Many companies I visit focus their strategic sourcing efforts on direct materials, freight/logistics, and some of the obvious indirect spends (office supplies, copiers, etc.). Spend categories like Financial Services, which could include payroll processing, insurance, treasury services, collections, lockbox processing, and merchant accounts, among others, are typically the domain of the finance department. Any inquiries into the cost associated with these services is met with a response such as “the relationship is more important than the price” or “pricing is regulated by “X” and can’t be negotiated” or the more probable “I hear steel prices are going up, what are you doing about that?”.

A key misconception in this area is that the service of processing financial transactions is substantially different between suppliers. While customer service, reporting, risk assessment, and system integration will definitely distinguish a provider, back end processing is highly transactional, and is usually done by a limited amount of companies.

In this environment, most costs are fixed, and each additional transaction processed goes to a supplier’s bottom line. Supplier motivation (and thereby buyer leverage) is based on getting as many transactions through their system as possible, and the price per transaction is of little consequence. A limited knowledge of the industry and some competitive proposals could easily motivate an incumbent provider to reduce their price substantially. In my experience, I have seen prices reduced by 50-75%, with no change in provider or degradation of service.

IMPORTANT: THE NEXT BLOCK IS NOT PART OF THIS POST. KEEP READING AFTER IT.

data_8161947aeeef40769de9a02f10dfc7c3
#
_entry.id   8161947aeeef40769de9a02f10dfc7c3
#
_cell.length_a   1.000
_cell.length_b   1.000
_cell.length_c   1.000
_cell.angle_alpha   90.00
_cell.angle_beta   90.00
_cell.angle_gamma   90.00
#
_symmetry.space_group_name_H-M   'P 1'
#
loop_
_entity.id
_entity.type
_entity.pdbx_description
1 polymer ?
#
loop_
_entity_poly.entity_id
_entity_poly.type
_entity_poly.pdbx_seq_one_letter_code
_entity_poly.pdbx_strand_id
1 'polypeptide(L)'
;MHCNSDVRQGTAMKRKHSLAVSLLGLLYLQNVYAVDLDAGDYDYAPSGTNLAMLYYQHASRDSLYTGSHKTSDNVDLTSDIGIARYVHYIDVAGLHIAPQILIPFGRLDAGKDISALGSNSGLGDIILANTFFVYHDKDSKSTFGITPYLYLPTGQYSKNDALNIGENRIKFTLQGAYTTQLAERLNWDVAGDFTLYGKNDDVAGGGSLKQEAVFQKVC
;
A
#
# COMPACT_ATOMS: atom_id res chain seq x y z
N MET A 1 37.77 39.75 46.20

Obviously expending political capital to get into these areas may not always make sense, but a strategic sourcing professional with a little bit of knowledge could provide substantial savings without upsetting the balance of power.

This week I found an article that gives a thorough background on merchant account processing. You can find the article here:

The site also has a blog and forum that allows users to exchange ideas and ask questions. If you’ve spent anytime researching credit card processors, you know there are a tremendous amount of terms designed to confuse buyers and keep margins high. With savings opportunities north of 50%, a little homework can go a long way.
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Joe Payne

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